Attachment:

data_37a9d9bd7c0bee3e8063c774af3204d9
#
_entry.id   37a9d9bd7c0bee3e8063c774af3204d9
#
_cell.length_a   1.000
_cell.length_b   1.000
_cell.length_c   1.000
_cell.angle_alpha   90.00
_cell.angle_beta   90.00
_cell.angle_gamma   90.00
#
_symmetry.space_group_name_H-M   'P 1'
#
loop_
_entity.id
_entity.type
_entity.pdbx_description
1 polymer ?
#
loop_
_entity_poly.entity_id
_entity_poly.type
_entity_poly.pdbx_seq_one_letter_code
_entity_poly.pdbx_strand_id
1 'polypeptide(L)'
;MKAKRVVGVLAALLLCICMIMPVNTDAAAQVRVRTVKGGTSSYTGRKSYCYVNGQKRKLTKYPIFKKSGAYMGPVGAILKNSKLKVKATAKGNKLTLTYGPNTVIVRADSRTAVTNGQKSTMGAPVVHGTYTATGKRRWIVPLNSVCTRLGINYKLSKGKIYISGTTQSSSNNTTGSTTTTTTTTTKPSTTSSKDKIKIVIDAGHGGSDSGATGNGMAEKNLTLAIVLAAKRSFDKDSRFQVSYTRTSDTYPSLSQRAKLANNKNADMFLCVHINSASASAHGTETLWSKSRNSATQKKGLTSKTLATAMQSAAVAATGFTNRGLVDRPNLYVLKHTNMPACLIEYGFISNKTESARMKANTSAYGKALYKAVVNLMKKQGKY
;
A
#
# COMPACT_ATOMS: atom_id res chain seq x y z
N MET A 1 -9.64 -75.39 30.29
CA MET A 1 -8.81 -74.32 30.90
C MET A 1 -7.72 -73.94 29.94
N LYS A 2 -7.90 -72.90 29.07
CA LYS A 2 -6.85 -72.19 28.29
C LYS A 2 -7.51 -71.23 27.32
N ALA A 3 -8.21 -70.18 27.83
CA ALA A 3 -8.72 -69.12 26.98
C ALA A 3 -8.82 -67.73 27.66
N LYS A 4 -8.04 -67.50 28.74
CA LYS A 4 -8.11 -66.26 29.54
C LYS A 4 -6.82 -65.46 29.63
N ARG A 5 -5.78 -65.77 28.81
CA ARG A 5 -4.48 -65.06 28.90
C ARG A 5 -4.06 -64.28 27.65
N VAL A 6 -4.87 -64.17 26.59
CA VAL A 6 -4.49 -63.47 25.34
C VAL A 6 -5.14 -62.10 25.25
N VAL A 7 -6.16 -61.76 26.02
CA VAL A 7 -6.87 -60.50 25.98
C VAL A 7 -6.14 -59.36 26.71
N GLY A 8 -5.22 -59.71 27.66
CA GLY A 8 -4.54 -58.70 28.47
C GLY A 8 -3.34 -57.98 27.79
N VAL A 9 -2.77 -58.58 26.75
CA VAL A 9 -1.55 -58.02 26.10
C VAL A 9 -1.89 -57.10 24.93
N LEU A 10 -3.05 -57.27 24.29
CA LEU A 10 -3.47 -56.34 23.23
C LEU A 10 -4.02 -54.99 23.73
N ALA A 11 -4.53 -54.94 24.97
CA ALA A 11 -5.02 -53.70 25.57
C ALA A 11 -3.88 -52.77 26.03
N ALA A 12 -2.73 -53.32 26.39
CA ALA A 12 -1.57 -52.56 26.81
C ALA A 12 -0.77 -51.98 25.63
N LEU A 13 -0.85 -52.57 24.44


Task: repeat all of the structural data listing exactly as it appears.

data_37a9d9bd7c0bee3e8063c774af3204d9
#
_entry.id   37a9d9bd7c0bee3e8063c774af3204d9
#
_cell.length_a   1.000
_cell.length_b   1.000
_cell.length_c   1.000
_cell.angle_alpha   90.00
_cell.angle_beta   90.00
_cell.angle_gamma   90.00
#
_symmetry.space_group_name_H-M   'P 1'
#
loop_
_entity.id
_entity.type
_entity.pdbx_description
1 polymer ?
#
loop_
_entity_poly.entity_id
_entity_poly.type
_entity_poly.pdbx_seq_one_letter_code
_entity_poly.pdbx_strand_id
1 'polypeptide(L)'
;MKAKRVVGVLAALLLCICMIMPVNTDAAAQVRVRTVKGGTSSYTGRKSYCYVNGQKRKLTKYPIFKKSGAYMGPVGAILKNSKLKVKATAKGNKLTLTYGPNTVIVRADSRTAVTNGQKSTMGAPVVHGTYTATGKRRWIVPLNSVCTRLGINYKLSKGKIYISGTTQSSSNNTTGSTTTTTTTTTKPSTTSSKDKIKIVIDAGHGGSDSGATGNGMAEKNLTLAIVLAAKRSFDKDSRFQVSYTRTSDTYPSLSQRAKLANNKNADMFLCVHINSASASAHGTETLWSKSRNSATQKKGLTSKTLATAMQSAAVAATGFTNRGLVDRPNLYVLKHTNMPACLIEYGFISNKTESARMKANTSAYGKALYKAVVNLMKKQGKY
;
A
#
# COMPACT_ATOMS: atom_id res chain seq x y z
N MET A 1 -9.64 -75.39 30.29
CA MET A 1 -8.81 -74.32 30.90
C MET A 1 -7.72 -73.94 29.94
N LYS A 2 -7.90 -72.90 29.07
CA LYS A 2 -6.85 -72.19 28.29
C LYS A 2 -7.51 -71.23 27.32
N ALA A 3 -8.21 -70.18 27.83
CA ALA A 3 -8.72 -69.12 26.98
C ALA A 3 -8.82 -67.73 27.66
N LYS A 4 -8.04 -67.50 28.74
CA LYS A 4 -8.11 -66.26 29.54
C LYS A 4 -6.82 -65.46 29.63
N ARG A 5 -5.78 -65.77 28.81
CA ARG A 5 -4.48 -65.06 28.90
C ARG A 5 -4.06 -64.28 27.65
N VAL A 6 -4.87 -64.17 26.59
CA VAL A 6 -4.49 -63.47 25.34
C VAL A 6 -5.14 -62.10 25.25
N VAL A 7 -6.16 -61.76 26.02
CA VAL A 7 -6.87 -60.50 25.98
C VAL A 7 -6.14 -59.36 26.71
N GLY A 8 -5.22 -59.71 27.66
CA GLY A 8 -4.54 -58.70 28.47
C GLY A 8 -3.34 -57.98 27.79
N VAL A 9 -2.77 -58.58 26.75
CA VAL A 9 -1.55 -58.02 26.10
C VAL A 9 -1.89 -57.10 24.93
N LEU A 10 -3.05 -57.27 24.29
CA LEU A 10 -3.47 -56.34 23.23
C LEU A 10 -4.02 -54.99 23.73
N ALA A 11 -4.53 -54.94 24.97
CA ALA A 11 -5.02 -53.70 25.57
C ALA A 11 -3.88 -52.77 26.03
N ALA A 12 -2.73 -53.32 26.39
CA ALA A 12 -1.57 -52.56 26.81
C ALA A 12 -0.77 -51.98 25.63
N LEU A 13 -0.85 -52.57 24.44